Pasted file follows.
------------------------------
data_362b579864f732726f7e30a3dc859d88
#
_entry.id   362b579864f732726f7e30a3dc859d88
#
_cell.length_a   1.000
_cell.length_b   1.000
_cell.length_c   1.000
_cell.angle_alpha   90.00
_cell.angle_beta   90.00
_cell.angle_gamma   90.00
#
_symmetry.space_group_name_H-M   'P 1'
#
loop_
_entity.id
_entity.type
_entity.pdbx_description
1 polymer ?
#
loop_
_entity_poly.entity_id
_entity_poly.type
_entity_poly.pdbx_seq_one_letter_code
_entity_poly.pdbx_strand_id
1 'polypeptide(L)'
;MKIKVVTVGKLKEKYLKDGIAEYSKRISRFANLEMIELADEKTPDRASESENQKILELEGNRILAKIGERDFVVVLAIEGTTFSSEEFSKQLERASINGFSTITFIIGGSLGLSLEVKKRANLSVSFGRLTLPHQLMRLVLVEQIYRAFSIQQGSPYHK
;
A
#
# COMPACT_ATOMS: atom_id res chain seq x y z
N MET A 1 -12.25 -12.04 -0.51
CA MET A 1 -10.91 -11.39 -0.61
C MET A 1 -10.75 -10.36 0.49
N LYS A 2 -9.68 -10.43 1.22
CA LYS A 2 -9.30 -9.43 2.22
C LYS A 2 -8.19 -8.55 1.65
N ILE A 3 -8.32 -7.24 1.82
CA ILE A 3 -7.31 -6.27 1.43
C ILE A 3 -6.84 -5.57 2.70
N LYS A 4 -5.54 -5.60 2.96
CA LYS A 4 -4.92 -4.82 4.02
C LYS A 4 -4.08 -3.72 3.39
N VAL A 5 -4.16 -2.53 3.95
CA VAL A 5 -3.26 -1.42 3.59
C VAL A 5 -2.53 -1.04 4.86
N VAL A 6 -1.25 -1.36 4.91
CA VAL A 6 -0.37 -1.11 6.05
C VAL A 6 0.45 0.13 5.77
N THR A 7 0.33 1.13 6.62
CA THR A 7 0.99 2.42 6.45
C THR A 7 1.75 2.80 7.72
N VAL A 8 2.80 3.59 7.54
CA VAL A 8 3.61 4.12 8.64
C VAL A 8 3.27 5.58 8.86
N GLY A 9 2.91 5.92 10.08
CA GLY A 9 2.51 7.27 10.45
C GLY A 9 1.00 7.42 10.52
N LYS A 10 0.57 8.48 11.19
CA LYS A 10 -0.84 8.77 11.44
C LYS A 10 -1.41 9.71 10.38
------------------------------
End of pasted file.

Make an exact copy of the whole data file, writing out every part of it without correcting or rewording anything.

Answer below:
data_362b579864f732726f7e30a3dc859d88
#
_entry.id   362b579864f732726f7e30a3dc859d88
#
_cell.length_a   1.000
_cell.length_b   1.000
_cell.length_c   1.000
_cell.angle_alpha   90.00
_cell.angle_beta   90.00
_cell.angle_gamma   90.00
#
_symmetry.space_group_name_H-M   'P 1'
#
loop_
_entity.id
_entity.type
_entity.pdbx_description
1 polymer ?
#
loop_
_entity_poly.entity_id
_entity_poly.type
_entity_poly.pdbx_seq_one_letter_code
_entity_poly.pdbx_strand_id
1 'polypeptide(L)'
;MKIKVVTVGKLKEKYLKDGIAEYSKRISRFANLEMIELADEKTPDRASESENQKILELEGNRILAKIGERDFVVVLAIEGTTFSSEEFSKQLERASINGFSTITFIIGGSLGLSLEVKKRANLSVSFGRLTLPHQLMRLVLVEQIYRAFSIQQGSPYHK
;
A
#
# COMPACT_ATOMS: atom_id res chain seq x y z
N MET A 1 -12.25 -12.04 -0.51
CA MET A 1 -10.91 -11.39 -0.61
C MET A 1 -10.75 -10.36 0.49
N LYS A 2 -9.68 -10.43 1.22
CA LYS A 2 -9.30 -9.43 2.22
C LYS A 2 -8.19 -8.55 1.65
N ILE A 3 -8.32 -7.24 1.82
CA ILE A 3 -7.31 -6.27 1.43
C ILE A 3 -6.84 -5.57 2.70
N LYS A 4 -5.54 -5.60 2.96
CA LYS A 4 -4.92 -4.82 4.02
C LYS A 4 -4.08 -3.72 3.39
N VAL A 5 -4.16 -2.53 3.95
CA VAL A 5 -3.26 -1.42 3.59
C VAL A 5 -2.53 -1.04 4.86
N VAL A 6 -1.25 -1.36 4.91
CA VAL A 6 -0.37 -1.11 6.05
C VAL A 6 0.45 0.13 5.77
N THR A 7 0.33 1.13 6.62
CA THR A 7 0.99 2.42 6.45
C THR A 7 1.75 2.80 7.72
N VAL A 8 2.80 3.59 7.54
CA VAL A 8 3.61 4.12 8.64
C VAL A 8 3.27 5.58 8.86
N GLY A 9 2.91 5.92 10.08
CA GLY A 9 2.51 7.27 10.45
C GLY A 9 1.00 7.42 10.52
N LYS A 10 0.57 8.48 11.19
CA LYS A 10 -0.84 8.77 11.44
C LYS A 10 -1.41 9.71 10.38